|EIMERS, JO LESILE|
Submitted to: Government Publication/Report
Publication Type: Government Publication
Publication Acceptance Date: 6/1/2007
Publication Date: 9/4/2007
Citation: Hirsch, R.M., Araujo, R., Brown, C., Whitney, G., Eimers, J., Frazer, G., Goodman, I., Spooner, C., Dobrowolski, J., Hayes, D., O'Neill, M., Towes, D., Weltz, M.A., Entin, J., Stephens, P., Foster, J., Ingram, J. 2007. A strategy for federal science and technology to support water availability and quality in the United States. Office of the President, National Science and Technology Council, Committee on Environment and Natural Resources, Subcommittee on Water Availability and Quality, Washington, D.C. 46 pg.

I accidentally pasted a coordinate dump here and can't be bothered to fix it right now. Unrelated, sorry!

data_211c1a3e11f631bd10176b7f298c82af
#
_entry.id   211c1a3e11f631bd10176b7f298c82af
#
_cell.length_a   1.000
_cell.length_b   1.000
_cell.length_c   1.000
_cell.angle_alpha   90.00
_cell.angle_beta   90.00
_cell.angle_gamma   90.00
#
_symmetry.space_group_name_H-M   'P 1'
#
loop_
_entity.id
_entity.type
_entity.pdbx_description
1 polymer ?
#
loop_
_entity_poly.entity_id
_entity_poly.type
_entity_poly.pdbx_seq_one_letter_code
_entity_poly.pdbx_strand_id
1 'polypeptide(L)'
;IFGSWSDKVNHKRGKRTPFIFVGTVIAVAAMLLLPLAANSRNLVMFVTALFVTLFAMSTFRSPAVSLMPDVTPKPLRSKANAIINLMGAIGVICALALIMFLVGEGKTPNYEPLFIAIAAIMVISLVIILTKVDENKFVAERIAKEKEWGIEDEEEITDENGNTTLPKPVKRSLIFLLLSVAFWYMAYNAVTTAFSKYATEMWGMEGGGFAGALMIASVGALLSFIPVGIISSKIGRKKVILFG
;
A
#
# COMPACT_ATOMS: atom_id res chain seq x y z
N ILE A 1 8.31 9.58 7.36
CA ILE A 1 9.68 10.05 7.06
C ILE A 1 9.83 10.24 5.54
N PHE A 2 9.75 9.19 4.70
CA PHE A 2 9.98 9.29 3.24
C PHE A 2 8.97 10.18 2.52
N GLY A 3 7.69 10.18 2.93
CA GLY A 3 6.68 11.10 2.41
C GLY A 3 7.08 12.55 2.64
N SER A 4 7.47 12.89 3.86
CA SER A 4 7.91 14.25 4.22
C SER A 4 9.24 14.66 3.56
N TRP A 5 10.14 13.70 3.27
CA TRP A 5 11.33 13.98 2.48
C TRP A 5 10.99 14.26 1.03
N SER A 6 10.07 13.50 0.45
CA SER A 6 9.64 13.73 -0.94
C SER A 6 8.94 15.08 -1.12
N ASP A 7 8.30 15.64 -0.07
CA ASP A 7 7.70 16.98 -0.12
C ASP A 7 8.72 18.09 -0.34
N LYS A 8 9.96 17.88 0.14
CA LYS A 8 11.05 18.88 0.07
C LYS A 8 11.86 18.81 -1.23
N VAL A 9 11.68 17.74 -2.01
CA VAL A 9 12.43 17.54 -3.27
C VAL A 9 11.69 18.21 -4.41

Technical Abstract: The status of the Nation’s water resources will continue to change with growing population, increasing urbanization, changing industrial and agricultural practices, and changing climate. Science can inform us about the status of our water resources and help us anticipate the likely effects of water-policy and management practices on those resources. This report proposes a science and technology strategy to address the water challenges that face the United States. Each of the following seven strategic elements is intended to address one or more of the broad water challenges facing the Nation. The elements of Federal collaboration to implement the strategic plan are: Implement a National Water Census; Develop a new generation of water monitoring techniques; Develop and expand technologies for enhancing reliable water supply; Develop innovative water-use technologies and tools to enhance public acceptance of them; Develop collaborative tools and processes for U.S. water solutions; Improve understanding of the water-related ecosystem services and ecosystem needs for water; and Improve hydrologic prediction models and their applications. In the future, water managers will need to update policies and practices to respond to changing water resource conditions and to reflect new knowledge. Our goal is to identify strategic Federal investments in water science and technology that will yield results useful for creating new and flexible management solutions. The successful stewardship of the Nation’s water resources requires that science and engineering meet the needs of water managers, that water managers are able to act on new information, and that scientists, engineers, and managers work together to maintain our vital water resources.